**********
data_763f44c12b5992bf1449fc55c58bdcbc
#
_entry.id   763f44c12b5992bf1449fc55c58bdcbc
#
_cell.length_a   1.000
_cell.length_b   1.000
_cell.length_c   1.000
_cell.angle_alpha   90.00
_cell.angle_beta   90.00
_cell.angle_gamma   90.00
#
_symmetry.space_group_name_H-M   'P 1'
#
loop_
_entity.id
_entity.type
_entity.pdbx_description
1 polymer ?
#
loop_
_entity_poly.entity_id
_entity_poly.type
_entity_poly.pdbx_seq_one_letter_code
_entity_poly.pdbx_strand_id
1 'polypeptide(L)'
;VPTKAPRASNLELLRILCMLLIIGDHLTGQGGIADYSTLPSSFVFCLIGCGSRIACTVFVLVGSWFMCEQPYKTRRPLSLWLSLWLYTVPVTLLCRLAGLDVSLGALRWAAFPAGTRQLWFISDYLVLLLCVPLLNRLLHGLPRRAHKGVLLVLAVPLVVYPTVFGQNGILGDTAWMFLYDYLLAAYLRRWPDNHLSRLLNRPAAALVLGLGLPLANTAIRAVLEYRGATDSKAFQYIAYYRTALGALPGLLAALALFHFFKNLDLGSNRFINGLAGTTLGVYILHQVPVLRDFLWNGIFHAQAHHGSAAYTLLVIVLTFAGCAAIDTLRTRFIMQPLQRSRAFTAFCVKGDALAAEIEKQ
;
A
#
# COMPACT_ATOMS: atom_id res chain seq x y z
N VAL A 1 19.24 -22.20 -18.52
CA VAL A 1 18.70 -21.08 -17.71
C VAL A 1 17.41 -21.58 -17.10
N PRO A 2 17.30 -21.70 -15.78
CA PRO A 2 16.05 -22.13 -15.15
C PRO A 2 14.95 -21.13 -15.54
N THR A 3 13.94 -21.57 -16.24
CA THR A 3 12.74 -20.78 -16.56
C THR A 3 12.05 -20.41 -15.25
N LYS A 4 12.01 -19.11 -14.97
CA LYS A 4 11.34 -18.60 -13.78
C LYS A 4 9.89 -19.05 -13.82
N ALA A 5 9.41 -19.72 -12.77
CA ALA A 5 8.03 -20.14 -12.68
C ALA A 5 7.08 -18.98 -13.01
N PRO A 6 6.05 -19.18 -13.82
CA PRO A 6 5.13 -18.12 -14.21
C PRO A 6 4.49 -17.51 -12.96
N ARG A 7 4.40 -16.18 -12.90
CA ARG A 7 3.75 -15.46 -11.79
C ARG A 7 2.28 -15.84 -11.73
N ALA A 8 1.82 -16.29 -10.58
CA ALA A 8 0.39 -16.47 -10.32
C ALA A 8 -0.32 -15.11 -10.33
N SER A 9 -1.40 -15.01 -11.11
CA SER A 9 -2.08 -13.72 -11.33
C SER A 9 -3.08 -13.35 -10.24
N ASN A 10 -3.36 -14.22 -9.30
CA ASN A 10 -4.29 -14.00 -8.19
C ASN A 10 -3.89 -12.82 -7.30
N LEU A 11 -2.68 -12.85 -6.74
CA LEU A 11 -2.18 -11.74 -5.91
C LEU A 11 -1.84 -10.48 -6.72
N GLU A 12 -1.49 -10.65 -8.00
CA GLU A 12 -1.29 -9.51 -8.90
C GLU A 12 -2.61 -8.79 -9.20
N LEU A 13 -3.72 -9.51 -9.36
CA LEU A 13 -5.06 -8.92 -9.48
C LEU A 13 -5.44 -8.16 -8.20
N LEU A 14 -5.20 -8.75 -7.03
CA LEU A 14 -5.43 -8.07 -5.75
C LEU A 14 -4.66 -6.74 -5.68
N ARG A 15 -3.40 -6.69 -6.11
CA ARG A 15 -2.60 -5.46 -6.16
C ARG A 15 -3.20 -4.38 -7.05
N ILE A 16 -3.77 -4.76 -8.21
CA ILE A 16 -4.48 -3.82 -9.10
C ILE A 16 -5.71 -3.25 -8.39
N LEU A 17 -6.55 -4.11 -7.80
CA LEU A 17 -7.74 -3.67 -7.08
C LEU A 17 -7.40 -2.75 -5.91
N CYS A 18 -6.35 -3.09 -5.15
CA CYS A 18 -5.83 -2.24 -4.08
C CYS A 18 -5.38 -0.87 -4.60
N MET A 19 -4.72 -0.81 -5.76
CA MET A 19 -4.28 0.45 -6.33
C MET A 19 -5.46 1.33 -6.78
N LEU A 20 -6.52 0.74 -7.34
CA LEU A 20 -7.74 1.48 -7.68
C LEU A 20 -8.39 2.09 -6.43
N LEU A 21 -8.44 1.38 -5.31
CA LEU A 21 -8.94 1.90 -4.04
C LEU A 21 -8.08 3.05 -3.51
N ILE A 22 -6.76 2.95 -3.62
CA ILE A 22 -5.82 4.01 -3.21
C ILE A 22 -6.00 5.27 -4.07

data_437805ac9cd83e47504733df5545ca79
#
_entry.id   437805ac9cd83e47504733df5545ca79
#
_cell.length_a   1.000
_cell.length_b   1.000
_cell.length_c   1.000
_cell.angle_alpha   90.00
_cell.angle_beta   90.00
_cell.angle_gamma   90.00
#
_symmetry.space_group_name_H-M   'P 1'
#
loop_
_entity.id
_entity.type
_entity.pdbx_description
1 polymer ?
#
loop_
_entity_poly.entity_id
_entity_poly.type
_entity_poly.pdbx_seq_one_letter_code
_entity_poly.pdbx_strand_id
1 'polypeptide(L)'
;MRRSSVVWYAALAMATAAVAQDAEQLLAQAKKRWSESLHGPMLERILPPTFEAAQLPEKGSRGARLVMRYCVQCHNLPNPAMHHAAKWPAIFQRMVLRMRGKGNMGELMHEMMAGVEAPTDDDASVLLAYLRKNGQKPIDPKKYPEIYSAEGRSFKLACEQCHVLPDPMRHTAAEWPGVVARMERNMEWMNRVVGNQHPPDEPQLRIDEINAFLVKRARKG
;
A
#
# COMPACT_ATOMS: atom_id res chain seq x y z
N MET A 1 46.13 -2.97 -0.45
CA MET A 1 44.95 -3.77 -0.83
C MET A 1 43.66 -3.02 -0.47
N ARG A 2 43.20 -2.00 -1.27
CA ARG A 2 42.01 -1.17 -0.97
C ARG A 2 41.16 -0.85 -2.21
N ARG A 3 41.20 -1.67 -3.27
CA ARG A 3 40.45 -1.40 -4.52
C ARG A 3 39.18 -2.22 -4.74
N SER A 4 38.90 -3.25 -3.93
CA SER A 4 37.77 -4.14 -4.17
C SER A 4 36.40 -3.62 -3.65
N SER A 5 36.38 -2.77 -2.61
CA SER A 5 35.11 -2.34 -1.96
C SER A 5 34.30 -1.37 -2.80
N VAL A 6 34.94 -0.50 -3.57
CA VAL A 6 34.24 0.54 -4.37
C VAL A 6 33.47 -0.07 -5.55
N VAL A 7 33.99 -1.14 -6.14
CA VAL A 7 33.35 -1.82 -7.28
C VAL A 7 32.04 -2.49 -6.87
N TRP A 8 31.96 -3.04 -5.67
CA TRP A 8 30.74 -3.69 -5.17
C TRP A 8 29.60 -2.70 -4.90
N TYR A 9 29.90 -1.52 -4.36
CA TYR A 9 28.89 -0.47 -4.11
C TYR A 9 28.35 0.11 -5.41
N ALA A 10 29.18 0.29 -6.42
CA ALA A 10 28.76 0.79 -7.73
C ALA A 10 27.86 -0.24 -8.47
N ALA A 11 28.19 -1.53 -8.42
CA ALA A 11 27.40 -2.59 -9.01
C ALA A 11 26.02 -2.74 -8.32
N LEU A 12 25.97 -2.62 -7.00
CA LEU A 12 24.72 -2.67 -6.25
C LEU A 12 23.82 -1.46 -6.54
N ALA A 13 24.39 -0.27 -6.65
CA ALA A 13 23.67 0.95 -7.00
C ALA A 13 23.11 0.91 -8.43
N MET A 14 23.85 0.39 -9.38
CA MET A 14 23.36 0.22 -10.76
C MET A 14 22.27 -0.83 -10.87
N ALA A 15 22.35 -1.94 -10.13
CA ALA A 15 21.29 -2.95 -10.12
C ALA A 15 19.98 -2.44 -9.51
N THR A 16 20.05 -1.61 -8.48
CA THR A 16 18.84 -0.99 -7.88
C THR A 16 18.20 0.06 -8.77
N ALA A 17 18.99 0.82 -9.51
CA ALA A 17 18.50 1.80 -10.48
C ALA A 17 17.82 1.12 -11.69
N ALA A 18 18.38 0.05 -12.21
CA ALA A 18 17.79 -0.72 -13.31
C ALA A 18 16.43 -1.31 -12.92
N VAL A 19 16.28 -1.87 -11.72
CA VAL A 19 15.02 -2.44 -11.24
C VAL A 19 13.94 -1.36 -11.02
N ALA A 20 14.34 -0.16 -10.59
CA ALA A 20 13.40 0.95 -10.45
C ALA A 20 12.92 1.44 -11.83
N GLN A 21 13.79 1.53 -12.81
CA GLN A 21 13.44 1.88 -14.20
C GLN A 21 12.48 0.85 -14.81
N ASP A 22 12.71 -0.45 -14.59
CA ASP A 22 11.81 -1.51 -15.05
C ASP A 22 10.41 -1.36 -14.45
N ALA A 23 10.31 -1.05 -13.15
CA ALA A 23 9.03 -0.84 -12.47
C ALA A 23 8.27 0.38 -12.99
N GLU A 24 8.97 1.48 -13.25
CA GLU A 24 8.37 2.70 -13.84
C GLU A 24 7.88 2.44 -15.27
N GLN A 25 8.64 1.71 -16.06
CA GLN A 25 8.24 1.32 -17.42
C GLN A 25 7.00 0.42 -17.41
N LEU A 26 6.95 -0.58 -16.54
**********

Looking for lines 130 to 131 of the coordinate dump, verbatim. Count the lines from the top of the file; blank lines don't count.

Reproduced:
N ARG A 2 43.20 -2.00 -1.27
CA ARG A 2 42.01 -1.17 -0.97